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Bruce Spence is an acclaimed Australian actor who has worked in theatre and in films such as Stork, Newsfront, The cars that ate Paris, Mad Max II and III, and more recently, Matrix revolutions and Peter Pan.
‘I chose him because he’s such an icon of Australian theatre and film and because I’ve always loved his face,’ says Carolyn McKay Creecy. ‘I knew it was a face I would enjoy painting. In fact his whole physical presence is incredibly expressive.’ She has emphasised this by making the portrait larger than life. Spence is just under 2 metres tall. The painting is half a metre taller.
It was the first time McKay Creecy had painted someone she didn’t know, and admits she was very nervous. But she found that Spence was approachable and incredibly supportive. ‘He’s been an artist himself and went to art school. So he enjoyed the long journey and made a lot of constructive criticism throughout the process.’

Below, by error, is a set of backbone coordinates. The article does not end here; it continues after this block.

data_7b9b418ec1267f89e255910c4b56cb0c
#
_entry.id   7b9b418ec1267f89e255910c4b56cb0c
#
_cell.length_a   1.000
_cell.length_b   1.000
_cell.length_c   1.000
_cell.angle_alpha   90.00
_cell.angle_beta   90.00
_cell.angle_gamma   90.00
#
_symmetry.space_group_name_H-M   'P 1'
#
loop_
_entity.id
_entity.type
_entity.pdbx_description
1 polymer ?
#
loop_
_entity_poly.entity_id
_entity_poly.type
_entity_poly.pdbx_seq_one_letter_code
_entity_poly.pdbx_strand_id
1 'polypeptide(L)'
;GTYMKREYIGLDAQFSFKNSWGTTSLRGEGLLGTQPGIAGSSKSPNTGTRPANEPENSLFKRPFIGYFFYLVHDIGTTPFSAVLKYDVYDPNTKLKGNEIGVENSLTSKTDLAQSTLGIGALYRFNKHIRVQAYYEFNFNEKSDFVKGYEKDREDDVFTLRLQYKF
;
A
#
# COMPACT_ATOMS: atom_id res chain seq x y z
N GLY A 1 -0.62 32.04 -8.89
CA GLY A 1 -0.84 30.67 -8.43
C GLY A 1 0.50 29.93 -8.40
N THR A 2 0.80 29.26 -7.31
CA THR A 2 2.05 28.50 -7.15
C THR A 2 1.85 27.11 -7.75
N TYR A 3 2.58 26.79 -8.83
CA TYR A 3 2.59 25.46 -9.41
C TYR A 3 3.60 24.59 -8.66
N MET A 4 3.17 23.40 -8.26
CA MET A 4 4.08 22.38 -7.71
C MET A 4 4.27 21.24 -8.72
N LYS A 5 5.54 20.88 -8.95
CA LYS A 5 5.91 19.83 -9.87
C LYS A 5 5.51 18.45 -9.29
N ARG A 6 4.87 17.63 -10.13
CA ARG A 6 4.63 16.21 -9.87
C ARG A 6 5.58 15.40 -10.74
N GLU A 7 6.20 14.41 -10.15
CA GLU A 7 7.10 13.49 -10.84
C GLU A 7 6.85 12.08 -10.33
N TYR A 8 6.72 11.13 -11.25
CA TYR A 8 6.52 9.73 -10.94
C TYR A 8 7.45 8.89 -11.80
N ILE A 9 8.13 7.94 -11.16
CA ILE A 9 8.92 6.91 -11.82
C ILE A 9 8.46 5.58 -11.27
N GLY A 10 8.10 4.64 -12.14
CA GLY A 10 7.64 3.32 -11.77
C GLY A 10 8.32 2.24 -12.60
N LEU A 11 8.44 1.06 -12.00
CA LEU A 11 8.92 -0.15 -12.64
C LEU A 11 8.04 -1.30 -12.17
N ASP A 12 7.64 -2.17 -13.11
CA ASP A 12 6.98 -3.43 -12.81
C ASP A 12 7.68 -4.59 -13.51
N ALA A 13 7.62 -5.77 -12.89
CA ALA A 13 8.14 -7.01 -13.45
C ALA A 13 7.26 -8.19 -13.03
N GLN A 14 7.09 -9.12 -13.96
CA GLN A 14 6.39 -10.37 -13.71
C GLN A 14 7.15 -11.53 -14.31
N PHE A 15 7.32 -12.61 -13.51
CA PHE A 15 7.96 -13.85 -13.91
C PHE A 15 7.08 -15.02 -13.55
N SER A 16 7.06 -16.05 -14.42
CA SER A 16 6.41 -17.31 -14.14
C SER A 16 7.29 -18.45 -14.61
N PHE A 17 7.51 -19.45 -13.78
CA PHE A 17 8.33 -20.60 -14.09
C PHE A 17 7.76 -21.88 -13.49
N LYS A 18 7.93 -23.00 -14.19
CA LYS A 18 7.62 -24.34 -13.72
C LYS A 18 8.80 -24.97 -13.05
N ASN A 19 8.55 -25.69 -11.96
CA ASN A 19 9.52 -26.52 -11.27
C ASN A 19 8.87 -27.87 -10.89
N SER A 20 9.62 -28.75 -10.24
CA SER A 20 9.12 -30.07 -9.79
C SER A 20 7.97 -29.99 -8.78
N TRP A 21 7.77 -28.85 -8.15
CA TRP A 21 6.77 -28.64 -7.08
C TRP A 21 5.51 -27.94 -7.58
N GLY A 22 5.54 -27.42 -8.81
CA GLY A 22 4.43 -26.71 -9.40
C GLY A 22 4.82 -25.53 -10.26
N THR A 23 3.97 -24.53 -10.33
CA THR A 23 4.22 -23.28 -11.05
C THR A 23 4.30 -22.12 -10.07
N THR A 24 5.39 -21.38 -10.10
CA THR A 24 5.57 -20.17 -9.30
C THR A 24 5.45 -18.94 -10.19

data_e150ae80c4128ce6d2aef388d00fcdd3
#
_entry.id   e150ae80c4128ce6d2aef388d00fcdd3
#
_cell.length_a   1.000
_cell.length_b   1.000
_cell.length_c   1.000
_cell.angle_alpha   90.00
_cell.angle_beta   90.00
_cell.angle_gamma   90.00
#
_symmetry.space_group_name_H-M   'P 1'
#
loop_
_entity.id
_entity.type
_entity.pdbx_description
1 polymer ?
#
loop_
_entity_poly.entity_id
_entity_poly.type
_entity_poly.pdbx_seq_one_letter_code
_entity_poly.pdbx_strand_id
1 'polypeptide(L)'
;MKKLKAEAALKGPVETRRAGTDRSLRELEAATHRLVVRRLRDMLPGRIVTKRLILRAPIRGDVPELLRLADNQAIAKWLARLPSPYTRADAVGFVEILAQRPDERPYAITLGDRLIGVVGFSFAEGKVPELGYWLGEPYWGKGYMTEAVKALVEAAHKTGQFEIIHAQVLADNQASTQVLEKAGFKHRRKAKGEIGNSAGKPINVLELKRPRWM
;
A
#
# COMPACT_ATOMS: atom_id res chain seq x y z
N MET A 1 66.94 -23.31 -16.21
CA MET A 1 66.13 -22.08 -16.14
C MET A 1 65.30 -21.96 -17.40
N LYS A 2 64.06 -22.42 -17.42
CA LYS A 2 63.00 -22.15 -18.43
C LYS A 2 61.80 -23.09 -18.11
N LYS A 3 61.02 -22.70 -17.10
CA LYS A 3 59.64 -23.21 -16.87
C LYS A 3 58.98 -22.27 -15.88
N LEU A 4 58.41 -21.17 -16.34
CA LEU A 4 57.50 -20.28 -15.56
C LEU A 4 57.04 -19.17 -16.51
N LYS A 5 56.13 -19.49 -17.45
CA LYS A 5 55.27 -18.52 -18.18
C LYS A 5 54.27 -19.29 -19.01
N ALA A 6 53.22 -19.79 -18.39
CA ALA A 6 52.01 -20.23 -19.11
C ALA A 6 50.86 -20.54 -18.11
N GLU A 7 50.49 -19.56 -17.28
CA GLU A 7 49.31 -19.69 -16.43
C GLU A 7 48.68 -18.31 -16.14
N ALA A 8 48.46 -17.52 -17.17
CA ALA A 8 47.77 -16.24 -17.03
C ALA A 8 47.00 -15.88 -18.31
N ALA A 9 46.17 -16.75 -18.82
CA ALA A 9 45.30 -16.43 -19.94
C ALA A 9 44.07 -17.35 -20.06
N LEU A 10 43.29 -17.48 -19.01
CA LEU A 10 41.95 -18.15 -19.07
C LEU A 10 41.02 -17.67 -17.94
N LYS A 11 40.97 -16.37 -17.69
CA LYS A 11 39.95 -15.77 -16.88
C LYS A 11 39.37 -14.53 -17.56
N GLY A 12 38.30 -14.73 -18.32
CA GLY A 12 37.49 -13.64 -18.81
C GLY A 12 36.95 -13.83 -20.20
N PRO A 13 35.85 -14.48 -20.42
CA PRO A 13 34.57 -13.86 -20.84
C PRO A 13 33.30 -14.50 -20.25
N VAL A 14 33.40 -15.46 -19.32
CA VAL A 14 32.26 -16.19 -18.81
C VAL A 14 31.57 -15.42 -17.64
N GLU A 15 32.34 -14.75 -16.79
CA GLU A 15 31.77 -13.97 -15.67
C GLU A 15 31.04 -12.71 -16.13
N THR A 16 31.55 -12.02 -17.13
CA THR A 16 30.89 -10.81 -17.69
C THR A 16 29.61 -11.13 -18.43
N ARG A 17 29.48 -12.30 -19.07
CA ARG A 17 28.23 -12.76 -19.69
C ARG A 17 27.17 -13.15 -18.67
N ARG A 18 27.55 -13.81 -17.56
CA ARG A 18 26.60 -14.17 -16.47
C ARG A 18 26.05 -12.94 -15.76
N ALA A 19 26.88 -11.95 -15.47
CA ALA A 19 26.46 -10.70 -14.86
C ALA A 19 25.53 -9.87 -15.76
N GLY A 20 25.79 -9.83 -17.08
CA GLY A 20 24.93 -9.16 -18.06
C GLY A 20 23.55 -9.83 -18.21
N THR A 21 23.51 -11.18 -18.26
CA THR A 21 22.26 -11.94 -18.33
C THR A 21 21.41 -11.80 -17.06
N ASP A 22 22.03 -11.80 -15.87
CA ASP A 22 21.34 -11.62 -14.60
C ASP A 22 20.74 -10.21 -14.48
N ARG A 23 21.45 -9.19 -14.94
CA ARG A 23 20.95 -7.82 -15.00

Spence did the first sitting in McKay Creecy’s studio. McKay Creecy then visited the actor on his rural property. She did two quite large portraits of him ‘with only a certain amount of success’ and admits she was feeling fairly frustrated. Then she started this portrait which flowed and was completed in two weeks.
Born in Newcastle in 1960, McKay Creecy graduated from the University of NSW in 1984 and has since completed a number of other courses. In 2002 she had a solo show at James Harvey Gallery. Since 1996, she has had work in many group exhibitions including 10 × 10 × 10 Women’s visions at Mosman Art Gallery. She has been selected for several major exhibitions such as the 2004 John Glover Art Prize in Tasmania, The Fisher’s Ghost Art Award at Campbelltown City Bicentennial Art Gallery in 2002 and 2003, and the Waterhouse Natural History Art Prize at the South Australian Museum in 2003. She has had portraits in the Portia Geach Memorial Award on three occasions, was an Archibald finalist in 1999 and was also in the Salon des Refusés in 1999 and 2000. Awards include the Cowra Merit Award in 2004, Waverley Drawing Prizes in 1997 and 2002, and the Waverley Viewers’ Choice in 1997.